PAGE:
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The Courts

eBay Founder Pleads For Leniency For the PayPal 14 225

Posted by timothy
from the reasonable-man-standards dept.
DavidGilbert99 writes "The founder of eBay, the parent company of PayPal, Pierre Omidyar has called on U.S. prosecutors to have mercy on the 14 members of Anonymous who are appearing in court this week facing up to 15 years in jail and a $500,000 fine for their part in a DDoS attack against PayPal in 2010. Despite thousands of Anons taking part, and most of the damage being done by two major botnets, the 14 are set to bear all the responsibility if U.S. prosecutors have their way."
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eBay Founder Pleads For Leniency For the PayPal 14

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  • by Anonymous Coward on Thursday December 05, 2013 @11:28AM (#45607997)

    it's sort of like how union leaders used to get put in jail (or killed) for organizing strikes. http://en.wikipedia.org/wiki/Pullman_Strike [wikipedia.org]

    Right now what they did does seem illegal hooliganism, as does most civil disobedience. Sometimes society adapts to see things differently. For now this is still hooliganism. I think they need to show a compelling good coming out of this if they expect a different response. The question is, what good would that be?

  • by Anonymous Coward on Thursday December 05, 2013 @11:28AM (#45608007)

    And the prosecutors are probably out to send a message to all the potential hangers-on, that what they're doing is going to result in serious consequences.

    That way they have to think what will happen if they get caught, and it won't be a slap on the wrist.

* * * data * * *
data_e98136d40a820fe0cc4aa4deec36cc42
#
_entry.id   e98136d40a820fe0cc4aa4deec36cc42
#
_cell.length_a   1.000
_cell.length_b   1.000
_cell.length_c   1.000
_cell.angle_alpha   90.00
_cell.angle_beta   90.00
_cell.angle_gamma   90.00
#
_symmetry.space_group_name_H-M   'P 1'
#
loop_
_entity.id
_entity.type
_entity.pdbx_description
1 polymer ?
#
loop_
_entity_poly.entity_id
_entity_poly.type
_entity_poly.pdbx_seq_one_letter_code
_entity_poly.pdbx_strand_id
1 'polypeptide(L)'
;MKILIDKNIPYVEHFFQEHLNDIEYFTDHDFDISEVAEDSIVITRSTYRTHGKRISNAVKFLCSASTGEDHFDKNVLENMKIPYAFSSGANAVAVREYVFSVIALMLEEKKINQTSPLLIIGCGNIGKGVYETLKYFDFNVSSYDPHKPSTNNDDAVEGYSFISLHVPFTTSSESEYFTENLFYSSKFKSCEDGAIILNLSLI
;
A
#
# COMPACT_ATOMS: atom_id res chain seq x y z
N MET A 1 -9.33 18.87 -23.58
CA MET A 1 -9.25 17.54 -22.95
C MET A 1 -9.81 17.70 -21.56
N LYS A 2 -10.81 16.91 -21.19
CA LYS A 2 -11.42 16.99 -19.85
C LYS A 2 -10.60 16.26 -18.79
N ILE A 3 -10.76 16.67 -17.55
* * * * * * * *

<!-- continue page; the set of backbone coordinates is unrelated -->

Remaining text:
Which doesn't mean I think that what Anonymous was doing in this wasn't based on a genuinely good idea, I'm just expressing the intentions of the Justice Department.

  • by Grantbridge (1377621) on Thursday December 05, 2013 @11:33AM (#45608055)
    This makes perfect sense. If an angry mob smashes up some shops fronts, but police only catch 14 people you wouldn't charge them with the total damage of the entire mob, as well as the cost of upgrading security to protect against an angry mob in the future. You would charge each individual according to the damage they actually did. In this case a single person using LOIC doesn't really do any significant damage at all. You could charge them a 1/1000 of the cost of overtime for personal to deal with the attack, and the extra bandwidth they caused the company, but its madness to hold them responsible for the damage done by the entire swarm. In a cynical POV, this is also an excellent way for PayPall to remove themselves as a target when the PayPal14 are found guility.
  • Re:Fuck Them (Score:4, Interesting)

    by mwvdlee (775178) on Thursday December 05, 2013 @11:35AM (#45608079) Homepage

    These few are fined for the actions of thousands of individuals.
    This means that if the detectives did their job better and caught more individuals, each individuals' fines would be lower.
    Why should these individuals be punished for a sloppy job done by others?
    They should be punished, they should pay a fine and they should pay damages. But they shouldn't have to pay damage caused by others.

  • Re:Activism (Score:5, Interesting)

    by robinsonne (952701) on Thursday December 05, 2013 @11:52AM (#45608279)
    The difference being that meatspace activism is almost pointless these days. It might get a 30 second mention on the news on a slow day, but otherwise you're just shunted into a "free speech zone", traffic gets routed around the protest and is flat out ignored.

    Hacktivism on the other hand, has relatively immediate, noticeable (sometimes very much so) consequences that can either cost an organization money or if nothing else cause embarrassment.

    Meatspace protests make you feel good, and are probably amusing to the powers that be. Online, a few people can a real nuisance, which is what activism is trying to do: be a nuisance until a change happens. [sarcasm] We can't have things like that happening in this country. Obviously we have to set an example for these 14 people. [/sarcasm]